He wanted to snarl and bare sharp teeth, at the anger in Nie Mingjue’s voice. Again, the man made assumptions. Again, he was not believed.
Jin Guangyao would reach the end of his patience, one day. He hoped Lan Xichen stood beside him to stop his blade when the time came.
“Maybe because it has been genuine this entire time,” he said, with more bite than he had intended.
And Nie Mingjue, through narrowed eyes and the body of a god of war, said nothing in response.
All he did was scoff, the sound was loud with mocking. It was loud with thought too.
A week later, the man spoke quick words in his defense. A week after that, he approached Xue Yang and shook him down, checking him over for traces of dark energy.
The man found nothing recent, Jin Guangyao knew, but he stared at the mad glint in Xue Yang’s eyes and made a note to watch for revenge.
A week after that, Nie Mingjue shamed Jin Guangshan, before court and noble cultivators alike. His brother’s words were sharp and tireless, before the Sect Leader.
They were brutal too, and all Jin Guangyao could do was watch, standing at the side and helpless with delight.
Only a Sect Leader could do this, and none before had the guts. He couldn’t help the shifting of his robes, even as his face stayed calm and concerned.
Nie Mingjue looked straight at Jin Guangyao and scoffed again. The insults did not stop. Neither did the relentless fury.
For once in his many lives, Jin Guangyao didn’t know what to think.
For long weeks, the Venerated Triad settled into a routine, three stars learning to rotate together again. Nie Mingjue was suspicious and Jin Guangyao felt the beast in his blood boil and writhe that the man was still alive but—
But they were in a fragile equilibrium, and with Lan Xichen pressing a warm hand into his back and keeping him far from the stairs, Jin Guangyao swallowed the bitter pill of acceptance.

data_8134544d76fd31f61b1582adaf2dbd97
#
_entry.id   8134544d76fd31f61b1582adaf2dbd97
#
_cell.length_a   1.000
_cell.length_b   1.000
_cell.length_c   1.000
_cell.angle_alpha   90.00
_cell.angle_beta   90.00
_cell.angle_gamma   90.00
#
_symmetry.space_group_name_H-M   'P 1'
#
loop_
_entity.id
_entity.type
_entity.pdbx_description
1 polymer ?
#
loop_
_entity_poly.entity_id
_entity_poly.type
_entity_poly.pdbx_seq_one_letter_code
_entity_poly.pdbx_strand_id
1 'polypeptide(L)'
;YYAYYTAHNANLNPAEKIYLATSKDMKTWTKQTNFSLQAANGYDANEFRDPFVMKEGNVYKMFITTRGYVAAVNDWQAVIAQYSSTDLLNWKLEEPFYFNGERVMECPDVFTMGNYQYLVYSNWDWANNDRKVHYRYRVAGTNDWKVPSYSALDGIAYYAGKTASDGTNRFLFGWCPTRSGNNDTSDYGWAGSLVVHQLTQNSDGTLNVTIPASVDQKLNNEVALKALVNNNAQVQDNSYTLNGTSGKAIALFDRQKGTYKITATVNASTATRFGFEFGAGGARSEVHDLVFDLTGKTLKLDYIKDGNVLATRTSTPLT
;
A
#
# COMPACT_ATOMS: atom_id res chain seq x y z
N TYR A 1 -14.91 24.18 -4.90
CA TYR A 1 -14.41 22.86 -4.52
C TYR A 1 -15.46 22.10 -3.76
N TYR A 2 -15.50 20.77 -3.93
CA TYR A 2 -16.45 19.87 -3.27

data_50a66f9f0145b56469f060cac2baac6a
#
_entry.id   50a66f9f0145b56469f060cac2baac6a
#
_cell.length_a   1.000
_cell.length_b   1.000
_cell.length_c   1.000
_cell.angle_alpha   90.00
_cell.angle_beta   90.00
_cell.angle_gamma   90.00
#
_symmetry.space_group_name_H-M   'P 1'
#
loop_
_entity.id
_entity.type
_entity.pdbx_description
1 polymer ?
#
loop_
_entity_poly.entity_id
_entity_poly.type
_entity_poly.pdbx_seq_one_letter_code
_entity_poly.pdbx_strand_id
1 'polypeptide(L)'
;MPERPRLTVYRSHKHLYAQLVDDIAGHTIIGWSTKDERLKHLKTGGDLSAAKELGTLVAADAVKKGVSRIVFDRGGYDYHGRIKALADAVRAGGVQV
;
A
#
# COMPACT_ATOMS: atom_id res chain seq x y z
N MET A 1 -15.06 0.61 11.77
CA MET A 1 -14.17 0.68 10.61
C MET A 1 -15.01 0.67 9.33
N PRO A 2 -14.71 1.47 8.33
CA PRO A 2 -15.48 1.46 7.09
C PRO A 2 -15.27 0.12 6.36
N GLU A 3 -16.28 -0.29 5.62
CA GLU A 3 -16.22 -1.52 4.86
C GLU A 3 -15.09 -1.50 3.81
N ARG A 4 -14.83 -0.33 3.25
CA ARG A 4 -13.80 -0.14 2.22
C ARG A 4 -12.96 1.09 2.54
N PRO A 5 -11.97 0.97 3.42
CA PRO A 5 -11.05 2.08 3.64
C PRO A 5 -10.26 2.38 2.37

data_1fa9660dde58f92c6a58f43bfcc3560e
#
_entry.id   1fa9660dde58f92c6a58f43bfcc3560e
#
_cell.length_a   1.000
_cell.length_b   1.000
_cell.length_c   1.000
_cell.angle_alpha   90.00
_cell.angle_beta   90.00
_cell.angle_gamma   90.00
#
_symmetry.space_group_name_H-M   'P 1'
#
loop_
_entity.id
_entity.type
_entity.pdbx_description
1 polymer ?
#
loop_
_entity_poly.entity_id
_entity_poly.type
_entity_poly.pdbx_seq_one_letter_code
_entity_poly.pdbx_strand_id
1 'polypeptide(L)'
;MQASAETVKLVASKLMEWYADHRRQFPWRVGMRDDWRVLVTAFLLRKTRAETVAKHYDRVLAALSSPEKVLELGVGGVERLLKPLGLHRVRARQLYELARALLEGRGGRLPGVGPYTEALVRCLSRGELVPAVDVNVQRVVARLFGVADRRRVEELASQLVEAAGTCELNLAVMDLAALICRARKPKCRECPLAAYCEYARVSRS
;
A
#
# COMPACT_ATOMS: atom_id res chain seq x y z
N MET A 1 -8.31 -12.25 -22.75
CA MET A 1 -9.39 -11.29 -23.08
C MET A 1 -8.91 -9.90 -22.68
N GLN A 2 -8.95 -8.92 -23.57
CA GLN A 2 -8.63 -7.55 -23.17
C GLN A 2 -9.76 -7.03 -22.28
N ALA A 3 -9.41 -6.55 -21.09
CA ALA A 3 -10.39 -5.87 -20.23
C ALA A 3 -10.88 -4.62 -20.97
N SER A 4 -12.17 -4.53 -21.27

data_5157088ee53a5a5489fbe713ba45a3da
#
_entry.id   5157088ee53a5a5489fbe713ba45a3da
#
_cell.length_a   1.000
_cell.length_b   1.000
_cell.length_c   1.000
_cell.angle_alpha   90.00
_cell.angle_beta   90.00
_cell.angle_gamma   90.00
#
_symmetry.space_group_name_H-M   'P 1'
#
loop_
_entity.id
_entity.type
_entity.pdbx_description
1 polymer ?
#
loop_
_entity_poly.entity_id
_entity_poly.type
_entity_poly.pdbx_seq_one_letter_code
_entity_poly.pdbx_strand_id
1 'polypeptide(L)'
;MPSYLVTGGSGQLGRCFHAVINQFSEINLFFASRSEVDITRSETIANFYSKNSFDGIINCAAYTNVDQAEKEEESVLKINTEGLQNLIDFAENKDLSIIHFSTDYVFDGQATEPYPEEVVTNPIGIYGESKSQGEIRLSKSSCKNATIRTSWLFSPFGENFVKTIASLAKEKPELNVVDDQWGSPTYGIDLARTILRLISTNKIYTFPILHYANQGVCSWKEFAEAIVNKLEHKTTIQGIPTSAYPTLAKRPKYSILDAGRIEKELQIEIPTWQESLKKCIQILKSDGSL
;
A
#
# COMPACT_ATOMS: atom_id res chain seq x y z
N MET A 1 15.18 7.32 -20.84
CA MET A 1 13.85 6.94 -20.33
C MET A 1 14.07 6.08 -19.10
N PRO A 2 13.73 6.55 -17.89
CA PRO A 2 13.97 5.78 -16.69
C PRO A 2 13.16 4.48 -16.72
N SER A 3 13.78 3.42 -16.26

It was a peace that was made to break.
It all fell apart like shattering cups, like the tea that fell from Nie Mingjue’s strong fingers and made them weak.
Jin Guangyao had never seen anything he wanted less, than to watch the man die again. He raced forward, pressing steady hands to too-warm skin. Corpse dust collected at the base of an elegant cup and told him everything he needed to know.
Nie Mingjue would die and Jin Guangyao hadn’t killed him. Nie Mingjue would die because he hadn’t watched Xue Yang closely enough. He had trained the boy too well and been distracted from the revenge boiling in petty eyes.
Now he would pay the price again. Nie Mingjue would die and he would wake above the stairs and—
He blinked awake at the top of the stairs.
After the success lingering on his tongue, he couldn’t bear this, couldn’t bear it again. He had worked hard to keep this at bay, he had tamed so much of the fury in his veins, the learned hate. He had respected this man, once so very long ago.
Then he had watched Nie Mingjue stand in his defense, with sharp eyes and never-ending suspicion.